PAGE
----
Alice Cooper and band are ready to blow your mind

Spend 'A Paranormal Evening with Alice Cooper' Friday at Memorial Auditorium

Alice Cooper will perform Friday at Memorial Auditorium. (Photo by Rob Fenn)

If you go

› What: A Paranormal Evening with Alice Cooper› Where: Memorial Auditorium, 399 McCallie Ave.› When: 8 p.m. Friday, Oct. 12› Admission: $34.50, $39.50, $59.50, $79.50, $99.50› For more information: 423-757-5580

Throughout his entire musical career - one that started as a high-schooler in 1964 who convinced his cross-country teammates to don Beatle wigs and do parody versions of Fab Four hits - Alice Cooper has understood the importance of putting on a good show. And, that means having a band that is capable of blowing your socks off.

"I was an art major," he says, "and so was [original Alice Cooper bandmate] Dennis [Dunaway]. We wanted to be the Yardbirds. An American version of the Yardbirds. We knew there were rock good guys, but we wanted to be the rock villains, and we got to create a character around it, but we always knew the music had to be good. Really good."

photo Alice Cooper will perform Friday at Memorial Auditorium. (Photo by Rob Fenn)

Cooper, then known as Vincent Furnier, talked Dunaway and Glen Buxton, John Tatum and John Speer into being his first bandmates for a local talent show. The band would eventually become called Alice Cooper; but as fans and the media kept assuming it was the name of lead singer Furnier, he adopted the name and became the character we know today. And, Furnier (or Cooper) has made it work ever since, which is remarkable considering that he not only helped create shock rock, but is still a much-in-demand performer. Being a pioneer is tough enough. Sustaining it can be tougher.

"That's true," he says.

"Look, when you are going to do something that nobody has done and you are crawling out as far as you can go, if it works you are a a genius. If it doesn't, you are a total moron.

"But the thing is, we always cared more about the music than the theater. Back in the '70s and '80s, you had to be a good live band. We cared about The Who and Led Zeppelin, because we saw those early bands. They were great live, and that's what we knew we had to be."

Cooper, 70, says he feels like he and the band are better today than when he was in his 20s.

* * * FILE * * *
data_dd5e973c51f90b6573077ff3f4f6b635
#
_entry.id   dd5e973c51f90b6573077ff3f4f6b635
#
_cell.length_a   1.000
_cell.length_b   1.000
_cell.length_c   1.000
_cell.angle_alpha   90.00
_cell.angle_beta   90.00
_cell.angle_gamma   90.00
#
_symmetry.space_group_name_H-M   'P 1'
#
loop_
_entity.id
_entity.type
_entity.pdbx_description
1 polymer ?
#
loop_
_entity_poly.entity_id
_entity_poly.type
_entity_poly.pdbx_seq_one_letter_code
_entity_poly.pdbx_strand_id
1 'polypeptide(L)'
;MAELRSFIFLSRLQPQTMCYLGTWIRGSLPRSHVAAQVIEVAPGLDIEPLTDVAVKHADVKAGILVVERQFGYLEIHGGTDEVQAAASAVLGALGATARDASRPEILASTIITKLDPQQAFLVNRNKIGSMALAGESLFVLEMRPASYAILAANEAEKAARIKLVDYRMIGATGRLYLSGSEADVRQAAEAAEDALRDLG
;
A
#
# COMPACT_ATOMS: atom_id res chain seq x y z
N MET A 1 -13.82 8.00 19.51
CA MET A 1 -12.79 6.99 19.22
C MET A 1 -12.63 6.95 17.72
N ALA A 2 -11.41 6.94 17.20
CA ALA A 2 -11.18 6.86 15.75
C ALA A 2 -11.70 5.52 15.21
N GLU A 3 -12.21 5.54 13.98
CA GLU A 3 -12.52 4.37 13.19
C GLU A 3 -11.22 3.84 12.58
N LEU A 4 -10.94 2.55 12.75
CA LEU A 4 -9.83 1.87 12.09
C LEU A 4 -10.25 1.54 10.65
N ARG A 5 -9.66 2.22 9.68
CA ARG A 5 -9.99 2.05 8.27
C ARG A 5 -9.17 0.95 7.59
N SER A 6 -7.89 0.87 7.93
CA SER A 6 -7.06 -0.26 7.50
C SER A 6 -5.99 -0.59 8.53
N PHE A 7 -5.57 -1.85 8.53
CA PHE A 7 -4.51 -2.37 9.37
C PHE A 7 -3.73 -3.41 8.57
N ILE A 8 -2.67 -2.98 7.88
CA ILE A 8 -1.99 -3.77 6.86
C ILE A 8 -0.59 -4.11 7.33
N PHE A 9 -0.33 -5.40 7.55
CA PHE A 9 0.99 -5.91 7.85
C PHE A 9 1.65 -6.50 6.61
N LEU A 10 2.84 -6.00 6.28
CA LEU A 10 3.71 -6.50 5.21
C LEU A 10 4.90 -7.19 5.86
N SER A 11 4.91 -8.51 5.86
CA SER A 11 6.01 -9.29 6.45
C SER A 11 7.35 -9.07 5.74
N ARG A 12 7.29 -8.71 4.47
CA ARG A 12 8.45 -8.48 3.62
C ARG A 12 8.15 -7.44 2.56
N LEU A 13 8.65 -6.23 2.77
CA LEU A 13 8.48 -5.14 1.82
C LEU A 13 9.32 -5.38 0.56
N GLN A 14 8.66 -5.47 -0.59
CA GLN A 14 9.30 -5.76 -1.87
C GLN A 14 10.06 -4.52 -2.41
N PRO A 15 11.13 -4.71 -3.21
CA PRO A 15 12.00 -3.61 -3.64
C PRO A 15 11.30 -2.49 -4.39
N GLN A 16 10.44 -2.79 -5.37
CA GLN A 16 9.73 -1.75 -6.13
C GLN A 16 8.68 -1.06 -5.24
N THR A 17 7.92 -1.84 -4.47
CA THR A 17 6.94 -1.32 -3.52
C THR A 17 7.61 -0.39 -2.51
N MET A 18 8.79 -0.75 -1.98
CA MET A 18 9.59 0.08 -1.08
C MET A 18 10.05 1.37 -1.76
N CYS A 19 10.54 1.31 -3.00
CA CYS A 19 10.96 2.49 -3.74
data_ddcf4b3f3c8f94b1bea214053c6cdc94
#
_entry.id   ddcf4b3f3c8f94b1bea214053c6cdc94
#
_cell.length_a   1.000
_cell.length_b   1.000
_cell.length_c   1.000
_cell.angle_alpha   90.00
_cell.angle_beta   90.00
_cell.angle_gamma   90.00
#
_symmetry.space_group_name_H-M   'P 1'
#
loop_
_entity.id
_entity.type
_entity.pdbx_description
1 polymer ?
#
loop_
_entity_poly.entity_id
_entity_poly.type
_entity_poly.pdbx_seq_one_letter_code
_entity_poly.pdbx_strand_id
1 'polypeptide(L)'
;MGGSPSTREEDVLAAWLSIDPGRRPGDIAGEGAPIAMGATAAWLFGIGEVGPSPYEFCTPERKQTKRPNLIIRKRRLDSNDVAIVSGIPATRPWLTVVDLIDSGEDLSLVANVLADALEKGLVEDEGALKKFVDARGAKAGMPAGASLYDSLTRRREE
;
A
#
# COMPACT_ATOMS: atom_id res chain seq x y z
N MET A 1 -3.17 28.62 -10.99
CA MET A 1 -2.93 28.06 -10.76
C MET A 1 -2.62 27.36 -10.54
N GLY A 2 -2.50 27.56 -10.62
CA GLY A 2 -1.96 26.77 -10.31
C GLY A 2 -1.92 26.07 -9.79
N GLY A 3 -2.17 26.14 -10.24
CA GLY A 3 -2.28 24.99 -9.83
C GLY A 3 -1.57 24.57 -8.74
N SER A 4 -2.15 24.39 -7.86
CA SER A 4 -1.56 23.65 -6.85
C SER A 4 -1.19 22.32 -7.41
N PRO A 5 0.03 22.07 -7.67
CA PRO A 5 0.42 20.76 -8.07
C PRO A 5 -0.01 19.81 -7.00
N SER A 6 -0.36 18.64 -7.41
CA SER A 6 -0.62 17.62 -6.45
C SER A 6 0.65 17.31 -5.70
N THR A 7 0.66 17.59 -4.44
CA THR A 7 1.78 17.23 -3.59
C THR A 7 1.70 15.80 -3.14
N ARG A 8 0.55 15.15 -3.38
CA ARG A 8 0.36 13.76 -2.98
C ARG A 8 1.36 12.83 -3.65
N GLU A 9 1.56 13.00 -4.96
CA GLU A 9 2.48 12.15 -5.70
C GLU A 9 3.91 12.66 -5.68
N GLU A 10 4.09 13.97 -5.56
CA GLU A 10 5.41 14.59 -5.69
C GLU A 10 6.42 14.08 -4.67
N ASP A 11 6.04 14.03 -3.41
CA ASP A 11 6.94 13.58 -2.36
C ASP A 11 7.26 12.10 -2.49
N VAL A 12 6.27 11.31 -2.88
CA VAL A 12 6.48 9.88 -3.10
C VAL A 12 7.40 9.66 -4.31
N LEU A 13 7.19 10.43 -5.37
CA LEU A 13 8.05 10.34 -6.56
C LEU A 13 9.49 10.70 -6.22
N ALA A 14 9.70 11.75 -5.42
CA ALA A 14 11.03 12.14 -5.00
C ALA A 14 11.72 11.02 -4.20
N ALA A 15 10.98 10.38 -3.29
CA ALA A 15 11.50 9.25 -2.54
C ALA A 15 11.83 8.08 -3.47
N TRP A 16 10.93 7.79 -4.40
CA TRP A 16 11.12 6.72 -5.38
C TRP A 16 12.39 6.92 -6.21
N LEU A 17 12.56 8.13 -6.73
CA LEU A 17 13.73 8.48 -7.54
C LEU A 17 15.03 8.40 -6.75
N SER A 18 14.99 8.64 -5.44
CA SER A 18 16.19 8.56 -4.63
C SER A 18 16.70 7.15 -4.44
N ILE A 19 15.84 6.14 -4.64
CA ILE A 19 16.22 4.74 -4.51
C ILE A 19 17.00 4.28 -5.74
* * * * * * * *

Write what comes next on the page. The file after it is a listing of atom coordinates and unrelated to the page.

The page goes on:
"We do seven hours worth of rehearsal and maybe one hour working on the theatrics. It has to be good."

If the great live acts of the '70s and '80s taught him the importance of putting on a good show, the legends of the early years of theater, TV and vaudeville taught him to be a professional.

"When I became a household name and Johnny Carson was making jokes about me, I loved it, because I wanted to meet Fred Astaire, Jack Benny, Groucho Marx and George Burns. I knew I would meet the Beatles and the Stones, and that was great, but getting to sit with Groucho Marx for three hours was incredible.

"Those guys were professional. Never go on without rehearsing. Never do bad material. Never be late. I learned so much from them."

Fans at the show Friday, Oct. 12, at Memorial Auditorium will see a classic Cooper show complete with props such as giant spiders, guillotines and electric chairs, but they will also hear a set full of classic rock songs. Casual or new fans might be surprised just how many songs they not only recognize, but know every word to.

Cooper's hits include "I'm Eighteen," "School's Out," "Only Women Bleed," "No More Mr. Nice Guy," "Feed My Frankenstein, "Hey Stoopid" and "Poison."

He gives much credit to producer Bob Ezrin.

"He insisted that we never have any filler songs. Everything had to be something worthy of being on the radio."

He also says being sober for more than 35 years and becoming a Christian around the same time are largely responsible for his current status. He's been happily married since 1976 to Sheryl Goddard and they have three children, "who all married the right person, never got into drugs or alcohol and who are all funny as hell.

"It took a long time and lot of shaping of my life, but things are good."

Contact Barry Courter at or 423-757-6354.

The Band

Alice Cooper: lead vocals, harmonica, guitar, percussion, synthesizer (1962–present)Ryan Roxie: lead and rhythm guitar, backing vocals (1996–2006, 2012–present)Chuck Garric: bass guitar, backing vocals (2002–present)Tommy Henriksen: rhythm and lead guitar, backing vocals (2011–present)Glen Sobel: drums, percussion (2011–present)Nita Strauss: lead and rhythm guitar, backing vocals (2014–present)